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Mol Cell Proteomics. 2008 Oct;7(10):1925-51. doi: 10.1074/mcp.R800012-MCP200. Epub 2008 Jul 2.

Metadegradomics: toward in vivo quantitative degradomics of proteolytic post-translational modifications of the cancer proteome.

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  • 1Centre for Blood Research, 4.401 Life Sciences Institute, University of British Columbia, 2350 Health Sciences Mall, Vancouver, British Columbia V6T 1Z3, Canada. adoucet@interchange.ubc.ca

Abstract

Post-translational modifications enable extra layers of control of the proteome, and perhaps the most important is proteolysis, a major irreversible modification affecting every protein. The intersection of the protease web with a proteome sculpts that proteome, dynamically modifying its state and function. Protease expression is distorted in cancer, so perturbing signaling pathways and the secretome of the tumor and reactive stromal cells. Indeed many cancer biomarkers are stable proteolytic fragments. It is crucial to determine which proteases contribute to the pathology versus their roles in homeostasis and in mitigating cancer. Thus the full substrate repertoire of a protease, termed the substrate degradome, must be deciphered to define protease function and to identify drug targets. Degradomics has been used to identify many substrates of matrix metalloproteinases that are important proteases in cancer. Here we review recent degradomics technologies that allow for the broadly applicable identification and quantification of proteases (the protease degradome) and their activity state, substrates, and interactors. Quantitative proteomics using stable isotope labeling, such as ICAT, isobaric tags for relative and absolute quantification (iTRAQ), and stable isotope labeling by amino acids in cell culture (SILAC), can reveal protease substrates by taking advantage of the natural compartmentalization of membrane proteins that are shed into the extracellular space. Identifying the actual cleavage sites in a complex proteome relies on positional proteomics and utilizes selection strategies to enrich for protease-generated neo-N termini of proteins. In so doing, important functional information is generated. Finally protease substrates and interactors can be identified by interactomics based on affinity purification of protease complexes using exosite scanning and inactive catalytic domain capture strategies followed by mass spectrometry analysis. At the global level, the N terminome analysis of whole communities of proteases in tissues and organs in vivo provides a full scale understanding of the protease web and the web-sculpted proteome, so defining metadegradomics.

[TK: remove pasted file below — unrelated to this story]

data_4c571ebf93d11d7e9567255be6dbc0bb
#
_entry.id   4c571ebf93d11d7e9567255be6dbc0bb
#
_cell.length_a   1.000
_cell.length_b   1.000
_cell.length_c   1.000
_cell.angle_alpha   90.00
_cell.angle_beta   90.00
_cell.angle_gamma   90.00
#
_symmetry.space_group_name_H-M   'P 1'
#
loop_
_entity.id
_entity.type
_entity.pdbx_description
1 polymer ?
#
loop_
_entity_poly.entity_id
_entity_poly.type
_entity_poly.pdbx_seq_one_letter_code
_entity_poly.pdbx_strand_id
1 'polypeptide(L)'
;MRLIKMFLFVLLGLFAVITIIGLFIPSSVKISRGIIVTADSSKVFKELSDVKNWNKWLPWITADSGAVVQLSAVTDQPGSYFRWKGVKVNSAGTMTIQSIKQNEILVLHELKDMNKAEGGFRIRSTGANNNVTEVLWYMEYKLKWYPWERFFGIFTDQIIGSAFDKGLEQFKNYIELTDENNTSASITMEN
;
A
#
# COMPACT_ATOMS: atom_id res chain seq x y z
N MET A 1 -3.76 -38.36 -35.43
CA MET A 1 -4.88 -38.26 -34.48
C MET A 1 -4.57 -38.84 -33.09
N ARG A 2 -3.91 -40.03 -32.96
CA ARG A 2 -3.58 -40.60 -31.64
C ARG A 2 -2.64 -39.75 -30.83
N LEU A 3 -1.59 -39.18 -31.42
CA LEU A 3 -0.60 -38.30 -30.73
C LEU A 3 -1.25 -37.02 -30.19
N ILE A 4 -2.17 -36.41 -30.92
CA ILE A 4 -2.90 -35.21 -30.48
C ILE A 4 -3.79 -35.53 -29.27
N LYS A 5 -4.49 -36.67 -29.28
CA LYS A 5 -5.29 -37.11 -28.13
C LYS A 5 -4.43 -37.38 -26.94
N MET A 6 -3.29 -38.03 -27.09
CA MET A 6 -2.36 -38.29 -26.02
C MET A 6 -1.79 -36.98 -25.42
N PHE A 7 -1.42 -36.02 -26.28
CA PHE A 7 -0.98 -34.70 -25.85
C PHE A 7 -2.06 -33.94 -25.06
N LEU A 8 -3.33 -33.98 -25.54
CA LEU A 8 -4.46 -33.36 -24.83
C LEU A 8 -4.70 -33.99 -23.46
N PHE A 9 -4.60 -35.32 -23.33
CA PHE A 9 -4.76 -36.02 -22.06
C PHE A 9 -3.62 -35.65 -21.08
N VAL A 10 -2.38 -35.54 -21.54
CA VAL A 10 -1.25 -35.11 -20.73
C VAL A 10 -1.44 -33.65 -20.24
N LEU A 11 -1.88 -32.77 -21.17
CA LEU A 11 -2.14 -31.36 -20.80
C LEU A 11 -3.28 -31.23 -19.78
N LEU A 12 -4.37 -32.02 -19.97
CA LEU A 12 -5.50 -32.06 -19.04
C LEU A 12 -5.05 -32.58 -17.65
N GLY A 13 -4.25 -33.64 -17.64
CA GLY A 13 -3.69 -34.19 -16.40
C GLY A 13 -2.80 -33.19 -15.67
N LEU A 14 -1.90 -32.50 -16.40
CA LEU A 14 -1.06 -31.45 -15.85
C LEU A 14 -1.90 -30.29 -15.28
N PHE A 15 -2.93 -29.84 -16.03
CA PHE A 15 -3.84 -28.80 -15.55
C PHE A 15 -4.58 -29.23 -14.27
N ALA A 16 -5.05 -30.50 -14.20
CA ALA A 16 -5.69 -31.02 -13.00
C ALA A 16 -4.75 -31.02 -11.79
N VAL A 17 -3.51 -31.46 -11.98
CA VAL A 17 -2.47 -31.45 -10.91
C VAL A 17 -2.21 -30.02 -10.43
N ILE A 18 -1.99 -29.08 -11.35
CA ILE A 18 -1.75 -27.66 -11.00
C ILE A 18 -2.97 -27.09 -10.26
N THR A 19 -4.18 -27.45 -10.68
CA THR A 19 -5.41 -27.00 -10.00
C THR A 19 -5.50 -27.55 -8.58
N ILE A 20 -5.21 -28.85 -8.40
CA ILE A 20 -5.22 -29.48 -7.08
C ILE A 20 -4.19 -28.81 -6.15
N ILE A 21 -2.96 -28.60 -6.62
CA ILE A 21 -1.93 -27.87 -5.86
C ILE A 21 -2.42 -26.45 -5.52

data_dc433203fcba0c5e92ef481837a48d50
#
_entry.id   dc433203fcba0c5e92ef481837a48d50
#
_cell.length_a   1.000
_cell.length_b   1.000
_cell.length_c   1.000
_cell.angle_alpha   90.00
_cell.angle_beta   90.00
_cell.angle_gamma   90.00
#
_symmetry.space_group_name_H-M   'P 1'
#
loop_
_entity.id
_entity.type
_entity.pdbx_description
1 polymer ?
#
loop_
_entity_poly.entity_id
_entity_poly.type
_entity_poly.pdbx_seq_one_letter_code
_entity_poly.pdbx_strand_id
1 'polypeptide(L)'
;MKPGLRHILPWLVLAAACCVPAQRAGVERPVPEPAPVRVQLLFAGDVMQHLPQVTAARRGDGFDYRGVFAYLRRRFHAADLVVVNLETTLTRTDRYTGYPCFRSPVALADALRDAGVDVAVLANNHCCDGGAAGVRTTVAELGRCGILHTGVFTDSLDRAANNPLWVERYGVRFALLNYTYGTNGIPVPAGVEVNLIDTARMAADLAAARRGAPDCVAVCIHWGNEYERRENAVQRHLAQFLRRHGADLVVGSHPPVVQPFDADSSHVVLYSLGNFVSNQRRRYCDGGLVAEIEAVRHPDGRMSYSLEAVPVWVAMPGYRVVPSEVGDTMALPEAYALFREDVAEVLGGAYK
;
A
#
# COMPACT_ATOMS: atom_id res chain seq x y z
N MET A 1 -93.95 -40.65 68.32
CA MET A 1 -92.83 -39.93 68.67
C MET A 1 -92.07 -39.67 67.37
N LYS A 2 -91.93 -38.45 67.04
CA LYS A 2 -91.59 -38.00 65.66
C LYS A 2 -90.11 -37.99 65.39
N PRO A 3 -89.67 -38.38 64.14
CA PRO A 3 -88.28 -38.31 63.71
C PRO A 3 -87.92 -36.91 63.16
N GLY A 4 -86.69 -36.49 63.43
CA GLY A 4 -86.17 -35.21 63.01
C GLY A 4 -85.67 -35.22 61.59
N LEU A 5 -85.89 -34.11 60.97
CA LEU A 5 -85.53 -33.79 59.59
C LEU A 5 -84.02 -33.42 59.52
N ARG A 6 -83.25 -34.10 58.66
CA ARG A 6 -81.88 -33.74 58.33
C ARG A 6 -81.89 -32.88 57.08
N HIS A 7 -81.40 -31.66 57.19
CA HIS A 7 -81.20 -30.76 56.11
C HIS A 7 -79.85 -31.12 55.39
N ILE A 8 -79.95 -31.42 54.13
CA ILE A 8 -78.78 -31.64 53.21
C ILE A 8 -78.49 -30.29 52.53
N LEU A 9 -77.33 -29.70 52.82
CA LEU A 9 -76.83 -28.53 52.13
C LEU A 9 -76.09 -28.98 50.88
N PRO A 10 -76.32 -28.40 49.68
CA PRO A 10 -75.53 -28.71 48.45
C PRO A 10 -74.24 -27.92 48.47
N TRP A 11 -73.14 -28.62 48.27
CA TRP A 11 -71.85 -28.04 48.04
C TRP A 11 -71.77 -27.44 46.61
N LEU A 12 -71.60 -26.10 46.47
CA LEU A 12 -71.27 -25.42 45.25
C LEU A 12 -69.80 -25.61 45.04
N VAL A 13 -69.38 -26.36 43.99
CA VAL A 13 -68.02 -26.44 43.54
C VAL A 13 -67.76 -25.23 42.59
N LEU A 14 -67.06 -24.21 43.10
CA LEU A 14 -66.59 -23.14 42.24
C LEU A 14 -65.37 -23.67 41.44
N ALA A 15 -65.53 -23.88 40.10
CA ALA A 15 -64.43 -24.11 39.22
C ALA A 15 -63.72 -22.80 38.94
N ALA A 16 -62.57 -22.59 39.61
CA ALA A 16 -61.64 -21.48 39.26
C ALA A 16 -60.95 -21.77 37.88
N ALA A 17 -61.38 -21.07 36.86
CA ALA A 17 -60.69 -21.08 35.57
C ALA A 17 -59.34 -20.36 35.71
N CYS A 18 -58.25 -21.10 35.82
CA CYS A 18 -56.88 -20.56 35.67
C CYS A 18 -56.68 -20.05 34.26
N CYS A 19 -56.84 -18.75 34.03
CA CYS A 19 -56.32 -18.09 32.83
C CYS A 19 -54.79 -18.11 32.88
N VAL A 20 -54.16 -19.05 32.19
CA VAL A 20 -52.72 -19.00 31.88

PMID:
18596063
[PubMed - indexed for MEDLINE]
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